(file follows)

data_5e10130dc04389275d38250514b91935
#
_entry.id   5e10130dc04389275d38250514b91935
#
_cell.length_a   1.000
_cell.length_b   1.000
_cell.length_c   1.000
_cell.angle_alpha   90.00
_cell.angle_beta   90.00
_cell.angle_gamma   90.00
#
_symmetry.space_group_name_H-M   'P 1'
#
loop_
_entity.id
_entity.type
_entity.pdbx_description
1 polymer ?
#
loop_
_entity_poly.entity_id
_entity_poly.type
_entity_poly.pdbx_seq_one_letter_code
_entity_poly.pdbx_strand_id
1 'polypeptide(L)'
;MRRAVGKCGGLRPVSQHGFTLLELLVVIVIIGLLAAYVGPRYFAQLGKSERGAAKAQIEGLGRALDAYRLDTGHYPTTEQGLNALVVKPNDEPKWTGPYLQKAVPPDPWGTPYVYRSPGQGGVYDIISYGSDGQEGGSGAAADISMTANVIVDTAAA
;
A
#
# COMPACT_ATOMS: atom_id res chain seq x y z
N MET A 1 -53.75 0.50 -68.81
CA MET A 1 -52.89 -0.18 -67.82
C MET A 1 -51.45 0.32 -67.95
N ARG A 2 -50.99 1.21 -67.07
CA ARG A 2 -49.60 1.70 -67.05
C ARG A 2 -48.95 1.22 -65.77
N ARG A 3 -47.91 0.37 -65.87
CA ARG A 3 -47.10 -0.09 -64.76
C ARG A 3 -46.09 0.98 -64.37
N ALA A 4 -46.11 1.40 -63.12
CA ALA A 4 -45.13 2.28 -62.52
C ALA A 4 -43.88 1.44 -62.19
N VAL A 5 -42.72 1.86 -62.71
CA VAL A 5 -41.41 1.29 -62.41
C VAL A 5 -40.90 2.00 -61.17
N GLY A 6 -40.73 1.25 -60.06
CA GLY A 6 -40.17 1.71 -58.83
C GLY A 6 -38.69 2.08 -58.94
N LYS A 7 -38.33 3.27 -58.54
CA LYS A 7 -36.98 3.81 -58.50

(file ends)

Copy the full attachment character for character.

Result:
data_5e10130dc04389275d38250514b91935
#
_entry.id   5e10130dc04389275d38250514b91935
#
_cell.length_a   1.000
_cell.length_b   1.000
_cell.length_c   1.000
_cell.angle_alpha   90.00
_cell.angle_beta   90.00
_cell.angle_gamma   90.00
#
_symmetry.space_group_name_H-M   'P 1'
#
loop_
_entity.id
_entity.type
_entity.pdbx_description
1 polymer ?
#
loop_
_entity_poly.entity_id
_entity_poly.type
_entity_poly.pdbx_seq_one_letter_code
_entity_poly.pdbx_strand_id
1 'polypeptide(L)'
;MRRAVGKCGGLRPVSQHGFTLLELLVVIVIIGLLAAYVGPRYFAQLGKSERGAAKAQIEGLGRALDAYRLDTGHYPTTEQGLNALVVKPNDEPKWTGPYLQKAVPPDPWGTPYVYRSPGQGGVYDIISYGSDGQEGGSGAAADISMTANVIVDTAAA
;
A
#
# COMPACT_ATOMS: atom_id res chain seq x y z
N MET A 1 -53.75 0.50 -68.81
CA MET A 1 -52.89 -0.18 -67.82
C MET A 1 -51.45 0.32 -67.95
N ARG A 2 -50.99 1.21 -67.07
CA ARG A 2 -49.60 1.70 -67.05
C ARG A 2 -48.95 1.22 -65.77
N ARG A 3 -47.91 0.37 -65.87
CA ARG A 3 -47.10 -0.09 -64.76
C ARG A 3 -46.09 0.98 -64.37
N ALA A 4 -46.11 1.40 -63.12
CA ALA A 4 -45.13 2.28 -62.52
C ALA A 4 -43.88 1.44 -62.19
N VAL A 5 -42.72 1.86 -62.71
CA VAL A 5 -41.41 1.29 -62.41
C VAL A 5 -40.90 2.00 -61.17
N GLY A 6 -40.73 1.25 -60.06
CA GLY A 6 -40.17 1.71 -58.83
C GLY A 6 -38.69 2.08 -58.94
N LYS A 7 -38.33 3.27 -58.54
CA LYS A 7 -36.98 3.81 -58.50